LET FOOD BE YOUR GUIDE

Condé Nast Traveller Middle East - - Contents -

Dis­cover a rich menu of cui­sine lay­ered with cen­turies of in­flu­ence in Le­banon, writes John Gre­gory-Smith

Dis­cover a rich menu of cui­sine lay­ered with cen­turies of in­flu­ence on a road trip around Le­banon,

writes JOHN GRE­GORY-SMITH

I’ve trav­elled a lot around the Mid­dle East and North Africa in my ca­reer, in­clud­ing to Jor­dan and Morocco, but few coun­tries have a hold on me like Le­banon. I fell in love with it eight years ago while re­search­ing my first cook­book, Mighty Spice, and re­cently, for my fifth, I spent a month driv­ing up the craggy Mediter­ranean coast from Beirut through its cedar-lined moun­tains, eat­ing along the way.

More great em­pires and cul­tures have left their mark on Le­banon than on any of its neigh­bours, from the Phoeni­cians and Ro­mans to the Chris­tians, Ot­tomans, Ar­me­ni­ans and French. Those in­flu­ences are lay­ered into the land­scape – with an­cient tem­ples crum­bling near Cru­sades-era cas­tles, Greek Ortho­dox churches and mosques – and, not sur­pris­ingly, the food. Nowhere else will you find Arab sta­ples like hum­mus and freekeh pi­laf along­side Euro­pean pas­tas and dumplings – even crois­sants. New in­flu­ences keep ar­riv­ing, too: An in­flux of Syr­ian refugees in Tripoli has made Aleppo sour-cherry ke­bab a city sta­ple.

Given the diminu­tive size of the coun­try, noth­ing is more than a two-hour drive from Beirut. But with so many sites to see and so many types of lab­neh to try, you should re­ally turn day trips out­side the city into overnights. Self-driv­ing is pretty easy here – Avis, Hertz and Alamo all have coun­ters at Beirut’s air­port, and the high­ways and city roads are well main­tained.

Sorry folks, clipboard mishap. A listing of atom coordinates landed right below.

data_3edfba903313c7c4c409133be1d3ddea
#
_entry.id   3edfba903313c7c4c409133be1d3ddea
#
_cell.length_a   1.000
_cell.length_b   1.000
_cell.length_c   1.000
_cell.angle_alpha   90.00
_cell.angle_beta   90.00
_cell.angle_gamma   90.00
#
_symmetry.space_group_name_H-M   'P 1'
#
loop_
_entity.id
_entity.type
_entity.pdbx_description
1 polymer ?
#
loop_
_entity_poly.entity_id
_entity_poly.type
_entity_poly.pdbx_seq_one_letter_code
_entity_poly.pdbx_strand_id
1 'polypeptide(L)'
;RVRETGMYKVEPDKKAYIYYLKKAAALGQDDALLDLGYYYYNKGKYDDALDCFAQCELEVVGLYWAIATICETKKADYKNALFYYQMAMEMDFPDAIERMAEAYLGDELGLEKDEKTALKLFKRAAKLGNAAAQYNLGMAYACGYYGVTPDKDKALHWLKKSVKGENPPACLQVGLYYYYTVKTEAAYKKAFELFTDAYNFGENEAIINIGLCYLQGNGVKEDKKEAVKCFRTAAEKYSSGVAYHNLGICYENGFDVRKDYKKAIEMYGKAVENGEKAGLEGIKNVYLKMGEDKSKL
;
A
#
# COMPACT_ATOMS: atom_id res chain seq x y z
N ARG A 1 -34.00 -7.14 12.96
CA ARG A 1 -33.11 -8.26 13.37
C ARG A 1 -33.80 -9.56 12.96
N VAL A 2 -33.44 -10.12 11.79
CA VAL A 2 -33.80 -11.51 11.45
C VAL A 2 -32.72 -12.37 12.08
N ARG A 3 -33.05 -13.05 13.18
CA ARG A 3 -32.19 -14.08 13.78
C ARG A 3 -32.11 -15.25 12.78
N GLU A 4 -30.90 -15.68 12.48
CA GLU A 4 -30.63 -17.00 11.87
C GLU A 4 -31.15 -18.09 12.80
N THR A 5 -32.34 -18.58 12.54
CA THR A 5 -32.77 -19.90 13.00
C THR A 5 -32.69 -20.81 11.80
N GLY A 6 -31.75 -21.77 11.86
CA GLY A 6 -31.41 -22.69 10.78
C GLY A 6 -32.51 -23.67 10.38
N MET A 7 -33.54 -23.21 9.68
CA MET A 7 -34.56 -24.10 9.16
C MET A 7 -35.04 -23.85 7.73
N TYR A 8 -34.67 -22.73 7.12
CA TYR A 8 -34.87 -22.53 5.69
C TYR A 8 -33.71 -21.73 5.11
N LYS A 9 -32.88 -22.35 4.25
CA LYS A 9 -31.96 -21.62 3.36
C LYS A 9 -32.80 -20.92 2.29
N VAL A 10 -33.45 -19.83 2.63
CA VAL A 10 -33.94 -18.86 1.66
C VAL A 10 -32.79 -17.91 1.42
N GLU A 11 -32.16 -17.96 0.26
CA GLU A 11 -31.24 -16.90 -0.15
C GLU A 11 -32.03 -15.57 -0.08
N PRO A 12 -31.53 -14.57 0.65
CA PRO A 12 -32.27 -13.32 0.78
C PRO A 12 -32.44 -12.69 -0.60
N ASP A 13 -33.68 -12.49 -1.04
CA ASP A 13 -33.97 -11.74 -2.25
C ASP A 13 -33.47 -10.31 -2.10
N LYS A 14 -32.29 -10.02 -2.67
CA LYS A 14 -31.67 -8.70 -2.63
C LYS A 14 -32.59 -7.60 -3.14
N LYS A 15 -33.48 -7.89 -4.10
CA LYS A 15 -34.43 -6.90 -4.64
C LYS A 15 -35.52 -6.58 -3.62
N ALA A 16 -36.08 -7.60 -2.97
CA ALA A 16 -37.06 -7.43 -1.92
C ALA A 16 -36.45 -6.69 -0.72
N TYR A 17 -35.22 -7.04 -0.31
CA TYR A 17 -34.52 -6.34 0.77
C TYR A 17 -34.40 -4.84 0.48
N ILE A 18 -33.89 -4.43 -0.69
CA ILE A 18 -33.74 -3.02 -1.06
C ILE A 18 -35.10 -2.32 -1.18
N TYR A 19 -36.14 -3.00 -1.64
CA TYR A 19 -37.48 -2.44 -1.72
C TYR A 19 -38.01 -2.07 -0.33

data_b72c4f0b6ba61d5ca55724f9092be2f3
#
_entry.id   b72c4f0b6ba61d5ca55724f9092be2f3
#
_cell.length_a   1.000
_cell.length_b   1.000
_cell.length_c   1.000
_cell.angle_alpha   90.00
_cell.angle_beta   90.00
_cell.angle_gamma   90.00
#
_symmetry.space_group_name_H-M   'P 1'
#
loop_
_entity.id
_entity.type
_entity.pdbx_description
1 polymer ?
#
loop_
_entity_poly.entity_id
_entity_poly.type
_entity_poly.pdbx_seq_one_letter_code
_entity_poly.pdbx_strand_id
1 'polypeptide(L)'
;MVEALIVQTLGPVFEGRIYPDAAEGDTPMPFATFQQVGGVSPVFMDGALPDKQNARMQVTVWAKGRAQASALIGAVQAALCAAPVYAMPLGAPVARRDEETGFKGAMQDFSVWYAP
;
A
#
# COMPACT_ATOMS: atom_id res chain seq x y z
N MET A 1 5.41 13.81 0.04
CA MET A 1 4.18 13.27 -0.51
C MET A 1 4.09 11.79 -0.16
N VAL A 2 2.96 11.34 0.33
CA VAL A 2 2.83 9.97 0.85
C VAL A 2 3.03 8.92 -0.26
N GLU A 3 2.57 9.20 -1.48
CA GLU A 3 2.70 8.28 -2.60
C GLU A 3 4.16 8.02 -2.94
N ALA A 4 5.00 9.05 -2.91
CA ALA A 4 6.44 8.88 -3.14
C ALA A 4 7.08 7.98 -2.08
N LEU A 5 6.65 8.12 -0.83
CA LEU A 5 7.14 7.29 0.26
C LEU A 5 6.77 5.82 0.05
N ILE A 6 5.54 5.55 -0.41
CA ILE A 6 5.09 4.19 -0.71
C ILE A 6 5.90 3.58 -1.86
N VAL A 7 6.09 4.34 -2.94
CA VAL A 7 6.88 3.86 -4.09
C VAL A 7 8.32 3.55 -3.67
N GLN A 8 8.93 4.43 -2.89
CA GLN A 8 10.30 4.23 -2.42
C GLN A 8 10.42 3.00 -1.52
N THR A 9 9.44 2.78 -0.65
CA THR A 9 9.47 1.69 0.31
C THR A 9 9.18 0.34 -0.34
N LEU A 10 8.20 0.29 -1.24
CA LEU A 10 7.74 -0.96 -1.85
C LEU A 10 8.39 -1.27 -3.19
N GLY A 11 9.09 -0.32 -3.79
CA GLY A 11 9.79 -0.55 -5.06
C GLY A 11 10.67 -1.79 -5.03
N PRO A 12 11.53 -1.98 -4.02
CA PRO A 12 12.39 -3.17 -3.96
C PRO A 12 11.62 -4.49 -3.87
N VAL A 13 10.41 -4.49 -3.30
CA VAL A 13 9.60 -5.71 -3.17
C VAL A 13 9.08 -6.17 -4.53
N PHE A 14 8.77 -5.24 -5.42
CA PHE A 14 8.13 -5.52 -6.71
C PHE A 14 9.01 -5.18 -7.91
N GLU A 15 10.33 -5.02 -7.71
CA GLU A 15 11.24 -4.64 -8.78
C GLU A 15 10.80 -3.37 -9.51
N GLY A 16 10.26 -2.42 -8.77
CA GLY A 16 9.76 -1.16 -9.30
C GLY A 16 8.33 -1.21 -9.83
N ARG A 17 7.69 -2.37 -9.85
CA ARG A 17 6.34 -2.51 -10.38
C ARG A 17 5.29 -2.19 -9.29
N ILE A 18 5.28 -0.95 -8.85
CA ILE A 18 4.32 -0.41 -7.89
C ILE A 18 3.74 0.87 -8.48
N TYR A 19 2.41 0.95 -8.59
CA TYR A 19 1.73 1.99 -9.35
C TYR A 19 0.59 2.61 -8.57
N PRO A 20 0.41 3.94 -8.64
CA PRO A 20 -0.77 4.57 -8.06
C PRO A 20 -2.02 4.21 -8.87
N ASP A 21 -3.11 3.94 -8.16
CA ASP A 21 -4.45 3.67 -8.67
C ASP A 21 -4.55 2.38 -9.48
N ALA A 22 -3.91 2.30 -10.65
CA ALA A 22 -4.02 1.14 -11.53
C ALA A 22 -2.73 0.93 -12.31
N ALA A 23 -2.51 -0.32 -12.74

Make Beirut your hub

Beirut’s mod­ern sea­side glam­our comes from its thrum­ming beach clubs and rooftop bars, while cen­turies-old souks keep it time­less. I love to stroll this city of nar­row al­leys re­veal­ing bougainvil­lea-filled court­yards, hid­den cafés packed with hip­sters chat­ting in both Ara­bic and French till 1am, and grand neigh­bour­hoods like Mar Mikhael, where 19th-cen­tury man­sions crouch by mod­ern high-rises built af­ter the 15-year civil war.

One of my favourite lunch spots is in Mar Mikhael, where the main road hits the beach: Tawlet ( 00961-144 2664; soukeltayeb.com), a café where each day one of the staff’s many fe­male chefs pre­pares a menu from her vil­lage. I es­pe­cially love Ge­orgina Bayeh’s ground lamb and bul­gur kibbeh from her north- west­ern home­town near Zgharta. Af­ter lunch, wan­der down to Kalei Cof­fee Co. ( 00961-378 0342; kale­icof­fee.com) to chill in their shaded court­yard with a big slice of cho­co­late-and­hal­vah pie, the lo­cal sweet made from tahini.

On many evenings, I’d wind up around the Bourj Ham­moud neigh­bour­hood, in Beirut’s north-east, which has been Ar­me­nian since the 1915 geno­cide drove that com­mu­nity here. At Mayrig ( 00961-157 2121; mayrig-restau­rant. busi­ness.site), an up­scale Ar­me­nian restau­rant in the cen­tral Gem­mayze area, I get the hum­mus with spicy beef sou­jouk, served pip­ing hot from the pan, then the mante (lamb dumplings). And the street mar­kets sell spicy pas­trami, fruit juices and pis­ta­chio ice cream un­til late. Stay at the Phoeni­cia Ho­tel ( dou­bles from AED 977; 00961-136 9100, phoeni­cia­beirut. com), with its colon­naded swim­ming pool; it’s near the Saint-Ge­orge Yacht Club & Ma­rina